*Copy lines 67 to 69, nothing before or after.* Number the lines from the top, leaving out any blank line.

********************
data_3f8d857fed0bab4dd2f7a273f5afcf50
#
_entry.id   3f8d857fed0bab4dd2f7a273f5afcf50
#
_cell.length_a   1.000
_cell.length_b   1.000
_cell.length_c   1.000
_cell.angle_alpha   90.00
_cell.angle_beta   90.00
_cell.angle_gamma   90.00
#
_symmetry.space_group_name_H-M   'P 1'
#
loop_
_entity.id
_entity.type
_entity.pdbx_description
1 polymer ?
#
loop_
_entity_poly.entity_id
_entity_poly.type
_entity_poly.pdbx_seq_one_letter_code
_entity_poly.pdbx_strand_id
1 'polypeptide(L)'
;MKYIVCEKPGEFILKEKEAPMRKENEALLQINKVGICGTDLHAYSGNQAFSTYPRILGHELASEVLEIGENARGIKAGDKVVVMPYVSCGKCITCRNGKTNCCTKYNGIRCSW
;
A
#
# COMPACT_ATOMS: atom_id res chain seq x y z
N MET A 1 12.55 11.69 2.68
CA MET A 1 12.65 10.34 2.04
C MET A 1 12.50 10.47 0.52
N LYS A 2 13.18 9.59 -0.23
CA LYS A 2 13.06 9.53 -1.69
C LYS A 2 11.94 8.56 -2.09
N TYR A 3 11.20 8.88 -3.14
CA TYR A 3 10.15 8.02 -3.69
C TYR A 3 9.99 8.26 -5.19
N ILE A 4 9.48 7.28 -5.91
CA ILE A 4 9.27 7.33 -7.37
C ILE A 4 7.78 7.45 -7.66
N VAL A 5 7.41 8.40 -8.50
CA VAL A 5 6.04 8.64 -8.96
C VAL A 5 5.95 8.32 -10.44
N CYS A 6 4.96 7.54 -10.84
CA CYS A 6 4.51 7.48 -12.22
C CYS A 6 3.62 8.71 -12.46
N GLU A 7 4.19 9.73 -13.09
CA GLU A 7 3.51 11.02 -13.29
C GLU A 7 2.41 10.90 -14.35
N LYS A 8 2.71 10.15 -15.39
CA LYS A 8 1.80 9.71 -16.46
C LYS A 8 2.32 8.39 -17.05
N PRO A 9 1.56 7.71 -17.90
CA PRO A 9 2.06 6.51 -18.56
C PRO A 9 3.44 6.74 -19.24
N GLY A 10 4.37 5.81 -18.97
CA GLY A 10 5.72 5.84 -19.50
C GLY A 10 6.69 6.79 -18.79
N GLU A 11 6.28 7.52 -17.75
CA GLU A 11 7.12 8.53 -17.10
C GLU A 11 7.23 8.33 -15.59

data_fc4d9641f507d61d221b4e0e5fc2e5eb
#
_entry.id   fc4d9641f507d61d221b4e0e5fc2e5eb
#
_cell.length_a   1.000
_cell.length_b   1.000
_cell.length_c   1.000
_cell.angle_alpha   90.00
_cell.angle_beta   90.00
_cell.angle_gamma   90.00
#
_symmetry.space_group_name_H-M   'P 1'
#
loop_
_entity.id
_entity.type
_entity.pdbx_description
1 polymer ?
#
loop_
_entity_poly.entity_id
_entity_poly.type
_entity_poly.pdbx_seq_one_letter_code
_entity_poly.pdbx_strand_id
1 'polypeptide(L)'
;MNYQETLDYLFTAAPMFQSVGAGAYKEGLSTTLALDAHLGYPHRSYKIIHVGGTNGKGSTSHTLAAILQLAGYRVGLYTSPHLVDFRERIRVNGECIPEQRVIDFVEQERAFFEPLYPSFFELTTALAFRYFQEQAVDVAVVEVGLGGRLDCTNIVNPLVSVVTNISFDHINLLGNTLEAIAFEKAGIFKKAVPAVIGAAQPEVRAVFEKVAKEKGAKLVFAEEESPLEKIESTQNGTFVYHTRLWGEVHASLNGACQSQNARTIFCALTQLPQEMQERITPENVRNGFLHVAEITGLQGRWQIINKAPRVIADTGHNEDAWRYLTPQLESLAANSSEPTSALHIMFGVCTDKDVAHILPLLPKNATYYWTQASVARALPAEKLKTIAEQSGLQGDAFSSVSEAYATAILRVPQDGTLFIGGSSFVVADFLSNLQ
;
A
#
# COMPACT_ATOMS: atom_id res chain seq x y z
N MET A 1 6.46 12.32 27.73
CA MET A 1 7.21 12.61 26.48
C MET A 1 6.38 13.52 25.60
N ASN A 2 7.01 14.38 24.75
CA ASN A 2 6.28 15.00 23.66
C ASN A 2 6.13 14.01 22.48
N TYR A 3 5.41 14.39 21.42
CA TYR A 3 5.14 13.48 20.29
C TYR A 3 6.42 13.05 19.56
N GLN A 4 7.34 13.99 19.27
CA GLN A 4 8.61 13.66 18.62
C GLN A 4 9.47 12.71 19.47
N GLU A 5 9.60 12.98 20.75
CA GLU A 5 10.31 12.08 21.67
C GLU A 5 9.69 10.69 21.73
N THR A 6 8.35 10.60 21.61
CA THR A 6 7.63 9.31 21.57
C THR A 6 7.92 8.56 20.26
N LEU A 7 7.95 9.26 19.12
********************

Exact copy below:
#
_cell.length_a   1.000
_cell.length_b   1.000